Last year was a rough one for the Saskatchewan Chamber of Commerce, but CEO Steve McLellan is confident they’re ready to move forward in 2015.
He said that between trouble with the railway getting crops to market, a need for replacing old infrastructure and rectifying the labour deficit, this year is going to be a busy, but hopefully, productive one.
It was a good season for crops last year, but producers had a hard go with the transportation angle.
“A lot of people worked hard. The rail companies, the shippers all worked hard to get it out of the province, but were challenged in doing so,” said McLellan. “Cold weather and too much product to get into the available space, but we’re working with the rail companies and some of the agriculture companies to make sure it does’t happen again.”
A study was commissioned with the commerce board of Canada to get a better idea of the value of rail service in the province and with that information, they’ll now be able to make recommendations to shippers to move their products more fluidly in the future.
“We know that we’re shipping more oil than ever on rail. We know that we’ve also got the capacity and expectation to continue to ship more things like potash and grains and so on,” said McLellan.
“And so as we do that, as our product supply increases, we need to make sure that we have the conduits to get it to market. We’re an inland province, we need rail and there’s lots of opportunity to make it more fluid.”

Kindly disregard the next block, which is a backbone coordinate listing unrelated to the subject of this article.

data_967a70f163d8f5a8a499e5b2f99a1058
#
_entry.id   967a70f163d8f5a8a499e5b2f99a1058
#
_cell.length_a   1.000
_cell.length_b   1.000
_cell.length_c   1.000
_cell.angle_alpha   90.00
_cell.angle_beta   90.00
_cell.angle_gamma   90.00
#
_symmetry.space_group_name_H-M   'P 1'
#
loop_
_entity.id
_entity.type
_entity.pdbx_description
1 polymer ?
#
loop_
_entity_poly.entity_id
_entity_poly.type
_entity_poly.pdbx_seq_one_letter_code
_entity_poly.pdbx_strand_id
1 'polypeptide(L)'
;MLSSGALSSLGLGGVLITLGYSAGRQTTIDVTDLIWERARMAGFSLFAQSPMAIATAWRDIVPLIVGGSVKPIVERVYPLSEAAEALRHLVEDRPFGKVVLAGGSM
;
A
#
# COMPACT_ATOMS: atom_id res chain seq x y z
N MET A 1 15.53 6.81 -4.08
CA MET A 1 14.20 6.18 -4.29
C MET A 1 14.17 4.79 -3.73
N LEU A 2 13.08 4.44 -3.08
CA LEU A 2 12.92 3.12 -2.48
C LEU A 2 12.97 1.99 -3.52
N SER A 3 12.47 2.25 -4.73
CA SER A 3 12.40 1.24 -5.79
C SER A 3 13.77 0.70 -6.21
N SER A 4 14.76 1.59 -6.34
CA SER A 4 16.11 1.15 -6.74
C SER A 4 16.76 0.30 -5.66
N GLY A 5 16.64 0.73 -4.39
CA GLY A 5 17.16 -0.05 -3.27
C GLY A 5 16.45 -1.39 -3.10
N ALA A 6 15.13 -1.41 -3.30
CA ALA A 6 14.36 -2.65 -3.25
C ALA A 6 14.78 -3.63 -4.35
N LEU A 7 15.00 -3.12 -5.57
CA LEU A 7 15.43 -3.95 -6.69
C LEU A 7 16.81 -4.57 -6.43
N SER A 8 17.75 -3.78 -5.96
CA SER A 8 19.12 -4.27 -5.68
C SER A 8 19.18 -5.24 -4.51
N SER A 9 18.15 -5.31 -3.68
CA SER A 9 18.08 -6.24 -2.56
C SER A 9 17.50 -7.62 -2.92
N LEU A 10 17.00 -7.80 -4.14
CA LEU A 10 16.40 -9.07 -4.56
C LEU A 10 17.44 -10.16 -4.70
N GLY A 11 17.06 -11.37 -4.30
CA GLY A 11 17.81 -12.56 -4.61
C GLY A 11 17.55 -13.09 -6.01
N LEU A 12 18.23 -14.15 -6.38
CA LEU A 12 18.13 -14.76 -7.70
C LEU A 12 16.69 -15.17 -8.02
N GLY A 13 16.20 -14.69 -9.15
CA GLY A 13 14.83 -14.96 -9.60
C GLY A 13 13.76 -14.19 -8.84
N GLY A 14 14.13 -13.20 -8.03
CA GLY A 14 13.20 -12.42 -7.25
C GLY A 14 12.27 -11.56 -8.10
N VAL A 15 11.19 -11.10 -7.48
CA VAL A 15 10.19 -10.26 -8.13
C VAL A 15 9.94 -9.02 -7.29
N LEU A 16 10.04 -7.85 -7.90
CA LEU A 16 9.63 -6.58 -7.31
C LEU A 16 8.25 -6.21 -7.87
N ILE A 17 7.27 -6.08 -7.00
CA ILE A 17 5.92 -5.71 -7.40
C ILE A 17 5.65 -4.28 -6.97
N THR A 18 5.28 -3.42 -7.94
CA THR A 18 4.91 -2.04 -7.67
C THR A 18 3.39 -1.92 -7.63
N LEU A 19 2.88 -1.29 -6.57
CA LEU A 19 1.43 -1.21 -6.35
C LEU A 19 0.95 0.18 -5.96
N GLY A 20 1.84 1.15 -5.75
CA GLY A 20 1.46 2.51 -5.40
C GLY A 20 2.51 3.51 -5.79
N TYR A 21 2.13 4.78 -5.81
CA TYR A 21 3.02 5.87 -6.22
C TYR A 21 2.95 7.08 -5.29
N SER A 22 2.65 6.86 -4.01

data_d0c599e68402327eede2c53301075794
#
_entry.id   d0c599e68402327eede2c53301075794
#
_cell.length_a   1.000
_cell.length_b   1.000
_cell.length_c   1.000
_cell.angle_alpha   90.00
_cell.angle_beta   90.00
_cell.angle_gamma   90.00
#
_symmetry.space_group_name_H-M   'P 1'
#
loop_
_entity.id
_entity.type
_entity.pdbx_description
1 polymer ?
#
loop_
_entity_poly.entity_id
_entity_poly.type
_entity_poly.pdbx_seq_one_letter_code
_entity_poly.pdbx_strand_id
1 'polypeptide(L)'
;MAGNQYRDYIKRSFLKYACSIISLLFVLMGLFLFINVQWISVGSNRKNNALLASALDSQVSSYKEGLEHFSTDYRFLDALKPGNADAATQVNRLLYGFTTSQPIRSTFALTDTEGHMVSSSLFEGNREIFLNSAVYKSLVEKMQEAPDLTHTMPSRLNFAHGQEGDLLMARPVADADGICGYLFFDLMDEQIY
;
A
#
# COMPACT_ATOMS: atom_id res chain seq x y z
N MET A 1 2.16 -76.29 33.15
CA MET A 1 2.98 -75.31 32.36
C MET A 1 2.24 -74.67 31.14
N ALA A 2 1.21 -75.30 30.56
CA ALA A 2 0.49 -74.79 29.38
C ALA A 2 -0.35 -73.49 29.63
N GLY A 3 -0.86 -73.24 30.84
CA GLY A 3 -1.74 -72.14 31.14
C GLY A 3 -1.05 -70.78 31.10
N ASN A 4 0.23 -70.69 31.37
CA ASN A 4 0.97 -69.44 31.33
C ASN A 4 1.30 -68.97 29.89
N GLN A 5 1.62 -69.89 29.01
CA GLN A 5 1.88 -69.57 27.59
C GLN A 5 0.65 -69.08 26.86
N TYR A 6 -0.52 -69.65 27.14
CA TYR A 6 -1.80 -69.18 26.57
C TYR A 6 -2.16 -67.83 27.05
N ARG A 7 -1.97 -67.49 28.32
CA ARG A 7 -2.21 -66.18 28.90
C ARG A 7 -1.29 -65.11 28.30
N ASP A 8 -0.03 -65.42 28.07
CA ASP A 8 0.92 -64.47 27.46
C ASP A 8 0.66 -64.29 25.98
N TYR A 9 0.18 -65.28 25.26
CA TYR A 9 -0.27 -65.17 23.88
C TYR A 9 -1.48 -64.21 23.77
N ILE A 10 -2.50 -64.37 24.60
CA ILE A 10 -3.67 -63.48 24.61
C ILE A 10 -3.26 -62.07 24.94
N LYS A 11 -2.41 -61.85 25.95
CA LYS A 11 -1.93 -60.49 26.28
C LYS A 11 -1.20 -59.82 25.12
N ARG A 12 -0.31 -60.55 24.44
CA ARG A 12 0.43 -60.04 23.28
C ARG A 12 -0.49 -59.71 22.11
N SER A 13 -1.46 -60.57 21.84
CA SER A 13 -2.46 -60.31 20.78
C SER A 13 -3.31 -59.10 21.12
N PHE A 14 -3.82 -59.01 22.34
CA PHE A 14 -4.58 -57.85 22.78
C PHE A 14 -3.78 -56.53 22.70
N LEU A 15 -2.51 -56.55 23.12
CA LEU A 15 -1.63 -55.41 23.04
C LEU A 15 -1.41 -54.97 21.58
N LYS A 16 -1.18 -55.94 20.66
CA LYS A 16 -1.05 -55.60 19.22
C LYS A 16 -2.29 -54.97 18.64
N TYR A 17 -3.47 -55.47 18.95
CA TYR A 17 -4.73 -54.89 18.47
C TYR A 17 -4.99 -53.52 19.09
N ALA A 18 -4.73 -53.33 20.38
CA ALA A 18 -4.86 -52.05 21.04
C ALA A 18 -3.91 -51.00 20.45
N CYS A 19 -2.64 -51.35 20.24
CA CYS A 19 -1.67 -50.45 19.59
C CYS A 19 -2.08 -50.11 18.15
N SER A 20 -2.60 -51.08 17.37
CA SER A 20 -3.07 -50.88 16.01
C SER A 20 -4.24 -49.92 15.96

As for the labour shortage, the province took a hit when the federal government made drastic changes to the Temporary Foreign Workers Program, but McLellan is confident Saskatchewan will persevere. The decision was bad for both employers and foreign workers who wished to stay in the province, but businesses have found ways to work around it.
“Sometimes that means shorter hours, sometimes it means business closure, but often it means creative solutions that just make it less profitable perhaps, and harder for the businesses, but they’re not folding because of it,” McLellan said.
Problems with old infrastructure is also a concern in the province. Some of the waterlines in Regina, for example, are around 100 years old, and with more people travelling on the roads, the wear and tear is becoming much more significant.
“As we all grow, as our infrastructure gets older, we need to find ways to create new infrastructure. We need to renew those that are there, from water and sewer to roadways, and what we’re suggesting is there needs to be a new way of looking at it,” said McLellan.
“New creative opportunities for private sector funding, perhaps, or community-based bonds, that sort of thing, need to be looked at because the ability of the federal and provincial governments to cost share this is nowhere near what the need reflects.”
He said when you have to build new infrastructure, as well as replace much of what is already there, it may be expensive but he’s confident creative solutions will be found.